You can find physiotherapists at hospitals, sports medicine centres, nursing homes, universities, rehabilitation centres and in dedicated physiotherapy clinics.
Given the broad range of injuries people have and recover from, there are, likewise, a number of specializations in physiotherapy, such as musculoskeletal physiotherapy (for treating strains and aches), neurological physiotherapy (for handling issues related to brain injury or nerve diseases) and cardiothoracic (for cardio-respiratory issues, such as asthma).
Don’t Let Chronic Pain, Aches and Sprains Stop You from Doing the Things You Enjoy Most
Manual osteopathic practitioners use low-velocity and rhythmic motions of joints to restore normal bodily movements — i.e., osteopathic palpation. They can treat muscles, ligaments, joints, bones, and fascia.
Unlike chiropractic, manual osteopathy is gentler and it encompasses all of the surrounding structures of the joint. For example, it’ll focus on increasing blood flow into the affected area — i.e., decrease inflammation and encourage faster healing.
In contrast to physiotherapy and chiropractic, manual osteopathic practitioners will look at the body as a whole — i.e., holistically — when determining treatment, even for a specific issue such as neck pain. A core concept in osteopathy is that the body is innately capable of healing itself so long as there are not any impediments preventing it from functioning as it should.
Manual osteopathic practitioners are looking for those potential impediments and, in turn, support the body so that it can remove them. In addition to massage, craniosacral, myofascial release and other treatment, manual osteopathic practitioners will also advise patients on their diet and other lifestyle activities.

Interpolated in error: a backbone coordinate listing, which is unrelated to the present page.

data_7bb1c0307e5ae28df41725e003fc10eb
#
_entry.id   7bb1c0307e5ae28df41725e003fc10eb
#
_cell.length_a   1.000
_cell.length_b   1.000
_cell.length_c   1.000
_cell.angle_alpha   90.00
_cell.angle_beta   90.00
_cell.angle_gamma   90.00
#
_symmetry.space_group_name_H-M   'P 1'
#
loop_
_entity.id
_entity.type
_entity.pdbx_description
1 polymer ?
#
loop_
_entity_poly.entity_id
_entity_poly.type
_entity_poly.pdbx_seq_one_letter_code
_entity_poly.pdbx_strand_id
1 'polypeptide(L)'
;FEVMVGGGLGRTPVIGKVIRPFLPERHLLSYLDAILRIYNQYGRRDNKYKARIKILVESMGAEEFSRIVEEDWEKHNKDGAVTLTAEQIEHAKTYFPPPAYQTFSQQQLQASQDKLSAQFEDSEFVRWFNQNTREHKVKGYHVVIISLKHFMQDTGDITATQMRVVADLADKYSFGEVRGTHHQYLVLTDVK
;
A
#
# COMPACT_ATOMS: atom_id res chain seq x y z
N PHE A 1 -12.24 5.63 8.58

You can employ manual osteopathy to deal with a wide range of issues, including arthritis, headaches, back pain, shoulder pain, elbow pain as well as foot, hip, ankle and knee pain. Another way to approach osteopathy is — similar to physiotherapy — as a complement to another procedure.
For example, you or a loved one might have had an injury requiring surgery and/or the use of medication. To ensure that you recover properly, accelerate healing and prevent injury, you can rely on a manual osteopathic practitioner to help you through the process. According to WebMD, patients who used an osteopath consumed fewer painkillers and took fewer days off than those who did not.
Which One Should You Choose?
In many ways, osteopathy, physiotherapy, and chiropractic are similar in that they use hands-on, manual treatment without invasive surgery or drugs. In terms of treating pain or aches, you can’t go wrong with either course, but it’s important to select the method that works best for you.
No two sprains are necessarily the same. Just because physiotherapy works for an athlete who wants to return to form after an injury, it might not work best for someone who’s suffering from a recurring shoulder sprain. The latter person might have underlying problems or causes.
This is where manual osteopathy is a good idea. If you want to find or understand underlying issues that could be causing sprains, aches or other pain in your body, the holistic focus of osteopathy will help. Besides diagnosing root problems of pain and directly treating them through therapy, your osteopathist will also advise on diet, exercises, and other lifestyle options to help prevent future instances of bodily aches and pains.
Better Living builds on over 40 years of experience as a trusted natural healthcare provider. Our osteopaths will both treat pain in your joints, muscles, and other body parts while also providing guidance in preventing such pain from emerging again. Reach-out today to get started!